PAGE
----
She had meant it, but under his look her confused thoughts took a new direction.
'No. We needn't lose it. Only stay near me, and I will keep the secret, through everything. You will only need, then, just to support yourself, and that is so easy. I will tell Mary how it is. She can be trusted, I am sure she can. She would do anything for me. She knows that father was not thinking of a man such as you. It would be cruelly wrong if I lost everything. I will tell her, and she will help me. Scarcely any one comes to the house, as it is; and I will pretend to have bad health, and shut myself up. And then, when the time comes, Mary will go away with me, and--and the child shall be taken care of by some people we can trust to be kind to it. Horace is going to live in lodgings; and Mrs. Damerel, I am sure, won't come to see me again; and I can get rid of other people. The Barmbys shall think I am sulking about the will; I'm sure they think already that I dislike them because of it. Let them think it; I will refuse, presently, to see them at all. It's only a few months. If I tell people I'm not well, nobody will feel surprised if I go away for a month or two--now--soon. Mary would go with me, of course. I might go for December and January. Father didn't mean I was never to have change of air. Then there would be February and March at home. And then I might go away again till near the end of May. I'm sure we can manage it.'
She stopped, breathless. Tarrant, who had listened with averted face, turned and spoke judicially.
'There's one thing you're forgetting, Nancy. Do you propose that we shall never acknowledge the child? Remember that even if you were bold enough, after our second marriage, to acknowledge it in the face of scandal--that wouldn't be safe. Any one, if suspicion is aroused, can find out when we were actually married.'
'We can't think of that. The child may not live.'
Tarrant moved, and the movement startled Nancy. It meant that she had pained him, perhaps made him think of her with repugnance.
'I hardly know what I am saying. You know I don't wish that. But all I can think of now is to keep you near me. I can't bear to be separated from you. I love you so much more than you love me.'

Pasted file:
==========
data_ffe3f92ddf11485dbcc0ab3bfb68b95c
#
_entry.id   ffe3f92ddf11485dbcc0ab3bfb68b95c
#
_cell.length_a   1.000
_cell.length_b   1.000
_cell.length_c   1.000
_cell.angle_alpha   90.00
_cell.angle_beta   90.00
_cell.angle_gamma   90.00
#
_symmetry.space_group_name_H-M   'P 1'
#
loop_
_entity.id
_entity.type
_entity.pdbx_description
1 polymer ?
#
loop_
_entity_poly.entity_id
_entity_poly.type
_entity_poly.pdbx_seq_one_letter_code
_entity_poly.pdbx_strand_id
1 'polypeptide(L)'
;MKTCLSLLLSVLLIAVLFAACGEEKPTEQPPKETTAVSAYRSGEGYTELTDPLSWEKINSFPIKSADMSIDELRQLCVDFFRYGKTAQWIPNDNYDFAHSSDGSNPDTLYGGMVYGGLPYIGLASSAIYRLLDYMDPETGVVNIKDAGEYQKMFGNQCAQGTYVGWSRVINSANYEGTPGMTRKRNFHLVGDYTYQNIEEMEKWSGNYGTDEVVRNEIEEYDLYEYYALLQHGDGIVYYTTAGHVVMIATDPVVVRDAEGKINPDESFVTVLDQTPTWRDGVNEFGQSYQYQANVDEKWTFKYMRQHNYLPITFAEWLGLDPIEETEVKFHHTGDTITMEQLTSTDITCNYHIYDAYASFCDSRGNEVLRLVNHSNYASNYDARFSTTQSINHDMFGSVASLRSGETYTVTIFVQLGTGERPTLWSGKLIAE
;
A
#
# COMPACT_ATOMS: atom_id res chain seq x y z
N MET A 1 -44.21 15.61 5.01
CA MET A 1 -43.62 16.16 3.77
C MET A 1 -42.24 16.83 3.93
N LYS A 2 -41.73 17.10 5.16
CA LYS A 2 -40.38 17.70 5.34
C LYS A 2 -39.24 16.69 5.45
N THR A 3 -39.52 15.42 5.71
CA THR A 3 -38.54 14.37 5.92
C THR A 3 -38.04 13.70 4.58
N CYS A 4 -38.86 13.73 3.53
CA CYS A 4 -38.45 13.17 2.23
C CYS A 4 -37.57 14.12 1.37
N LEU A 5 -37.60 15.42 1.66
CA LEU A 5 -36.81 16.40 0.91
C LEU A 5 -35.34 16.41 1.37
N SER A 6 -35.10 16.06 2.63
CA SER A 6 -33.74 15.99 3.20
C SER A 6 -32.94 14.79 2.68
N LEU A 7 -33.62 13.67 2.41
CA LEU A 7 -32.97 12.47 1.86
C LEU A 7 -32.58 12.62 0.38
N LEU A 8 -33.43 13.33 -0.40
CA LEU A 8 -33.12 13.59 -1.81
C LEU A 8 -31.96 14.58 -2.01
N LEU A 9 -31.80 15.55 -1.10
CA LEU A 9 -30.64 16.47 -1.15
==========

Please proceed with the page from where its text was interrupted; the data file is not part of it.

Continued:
'Let me just tell you what I had in mind, Nancy. Supposing the secret can be kept, we must eventually live abroad, that is to say, if our child is not to grow up a stranger to us, which neither you nor I could wish. Now, at Nassau, the capital of the Bahamas, a lot of Americans always spend the winter. If I made acquaintances among them, it might be a very useful step, it would be preparing for the future.'
To Nancy this sounded far from convincing. She argued against it in a perfectly natural way, and as any one else would have done who knew Tarrant. More than once he had declared to her that he would rather die than drag out his life in one of the new countries, that he could not breathe in an atmosphere of commercialism unrelieved by historic associations. Nancy urged that it would be better to make a home on the continent, whither they could go, at any moment, without a sense of exile.
'So it comes to this,' he interrupted, with an air of resignation. 'I must refuse Vawdrey's offer, and, in doing so, refuse an excellent chance of providing for our future, if--what is by no means improbable--the secret should be discovered. I must turn to journalism, or be a clerk. Well and good. My wife decrees it.'
And he began to hum an air, as if the matter were dismissed. There was a long silence.
'How long would you be away?' murmured Nancy, at length.
'I suppose two months at most.'
'The second of those months you might be spending, as you said, away from London. Down in Devon, perhaps. I can't blame your thoughts about it; but it seems--doesn't it?--a trifle inconsiderate, when you think what may result from my journey.'
'Would you promise me to be back by the end of the year?'
'Not promise, Nancy. But do my best. Letters take fourteen days, that's all. You should hear by every mail.'
'Why not promise?'
'Because I can't foresee how much I may have to do there, and how long it will take me. But you may be very sure that Vawdrey won't pay expenses for longer than he can help. It has occurred to me that I might get materials for some magazine articles. That would help to float me with the editors, you know, if it's necessary.'
'If I consented--if I did my best not to stand in your way-- would you love me better when you came back?'
The answer was a pleased laugh.
'Why, there,' he cried, 'you've given in a nutshell the whole duty of a wife who wishes to be loved!'
Nancy tried to laugh with him.